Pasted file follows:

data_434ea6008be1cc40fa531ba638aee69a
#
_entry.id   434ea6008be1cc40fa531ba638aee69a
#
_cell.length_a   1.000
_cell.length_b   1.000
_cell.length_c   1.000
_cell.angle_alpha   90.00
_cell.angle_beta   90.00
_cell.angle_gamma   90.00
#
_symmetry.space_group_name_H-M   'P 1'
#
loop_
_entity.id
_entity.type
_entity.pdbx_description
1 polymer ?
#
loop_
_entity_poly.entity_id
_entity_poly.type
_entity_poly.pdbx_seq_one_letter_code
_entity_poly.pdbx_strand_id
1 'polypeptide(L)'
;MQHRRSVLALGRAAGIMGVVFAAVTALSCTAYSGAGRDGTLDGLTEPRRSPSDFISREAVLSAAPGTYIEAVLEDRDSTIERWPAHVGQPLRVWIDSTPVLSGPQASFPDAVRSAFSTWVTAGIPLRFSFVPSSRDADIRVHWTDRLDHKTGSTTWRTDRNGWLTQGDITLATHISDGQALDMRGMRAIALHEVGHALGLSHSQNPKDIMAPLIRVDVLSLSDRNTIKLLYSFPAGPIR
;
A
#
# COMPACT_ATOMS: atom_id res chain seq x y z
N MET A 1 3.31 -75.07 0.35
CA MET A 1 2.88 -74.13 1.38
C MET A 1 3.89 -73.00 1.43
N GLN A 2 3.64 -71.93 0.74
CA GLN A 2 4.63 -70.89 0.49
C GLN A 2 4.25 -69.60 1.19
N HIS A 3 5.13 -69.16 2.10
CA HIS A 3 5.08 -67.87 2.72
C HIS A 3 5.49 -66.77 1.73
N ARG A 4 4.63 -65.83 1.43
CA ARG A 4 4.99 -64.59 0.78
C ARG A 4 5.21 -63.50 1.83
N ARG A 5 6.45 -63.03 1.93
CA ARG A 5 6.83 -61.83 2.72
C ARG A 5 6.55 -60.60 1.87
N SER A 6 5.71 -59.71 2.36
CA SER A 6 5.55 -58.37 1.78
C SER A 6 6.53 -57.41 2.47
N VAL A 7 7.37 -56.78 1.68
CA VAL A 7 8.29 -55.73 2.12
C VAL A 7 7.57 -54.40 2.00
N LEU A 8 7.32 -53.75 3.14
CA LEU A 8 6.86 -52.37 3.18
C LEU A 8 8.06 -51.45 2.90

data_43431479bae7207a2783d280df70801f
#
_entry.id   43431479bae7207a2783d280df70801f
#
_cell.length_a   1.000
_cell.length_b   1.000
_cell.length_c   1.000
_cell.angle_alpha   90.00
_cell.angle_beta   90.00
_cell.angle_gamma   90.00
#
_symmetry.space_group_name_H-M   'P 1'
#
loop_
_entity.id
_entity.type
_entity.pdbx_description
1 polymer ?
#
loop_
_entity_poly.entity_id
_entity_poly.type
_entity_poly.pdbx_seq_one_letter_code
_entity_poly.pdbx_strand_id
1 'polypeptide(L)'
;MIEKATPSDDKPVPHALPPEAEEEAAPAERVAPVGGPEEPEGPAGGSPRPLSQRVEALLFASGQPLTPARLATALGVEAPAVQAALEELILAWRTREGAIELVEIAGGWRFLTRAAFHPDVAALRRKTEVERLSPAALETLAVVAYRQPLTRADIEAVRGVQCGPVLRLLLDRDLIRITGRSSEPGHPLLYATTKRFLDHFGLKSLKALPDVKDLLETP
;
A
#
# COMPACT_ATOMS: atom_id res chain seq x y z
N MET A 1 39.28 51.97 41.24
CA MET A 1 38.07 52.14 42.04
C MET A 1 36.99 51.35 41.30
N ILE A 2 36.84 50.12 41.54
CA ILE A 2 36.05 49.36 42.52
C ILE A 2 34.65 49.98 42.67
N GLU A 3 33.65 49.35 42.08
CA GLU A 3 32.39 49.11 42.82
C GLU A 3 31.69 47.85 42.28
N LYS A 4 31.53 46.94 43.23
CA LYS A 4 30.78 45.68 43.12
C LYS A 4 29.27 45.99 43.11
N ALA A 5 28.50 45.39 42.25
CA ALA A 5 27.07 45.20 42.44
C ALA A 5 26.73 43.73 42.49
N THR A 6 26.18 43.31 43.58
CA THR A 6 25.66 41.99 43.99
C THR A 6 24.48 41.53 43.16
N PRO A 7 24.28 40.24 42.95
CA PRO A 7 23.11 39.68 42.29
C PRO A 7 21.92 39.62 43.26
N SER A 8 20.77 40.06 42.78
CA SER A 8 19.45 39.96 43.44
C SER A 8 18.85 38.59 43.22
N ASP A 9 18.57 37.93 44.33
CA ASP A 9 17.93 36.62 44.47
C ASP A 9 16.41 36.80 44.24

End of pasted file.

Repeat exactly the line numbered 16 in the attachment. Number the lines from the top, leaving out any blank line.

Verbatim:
_entity.type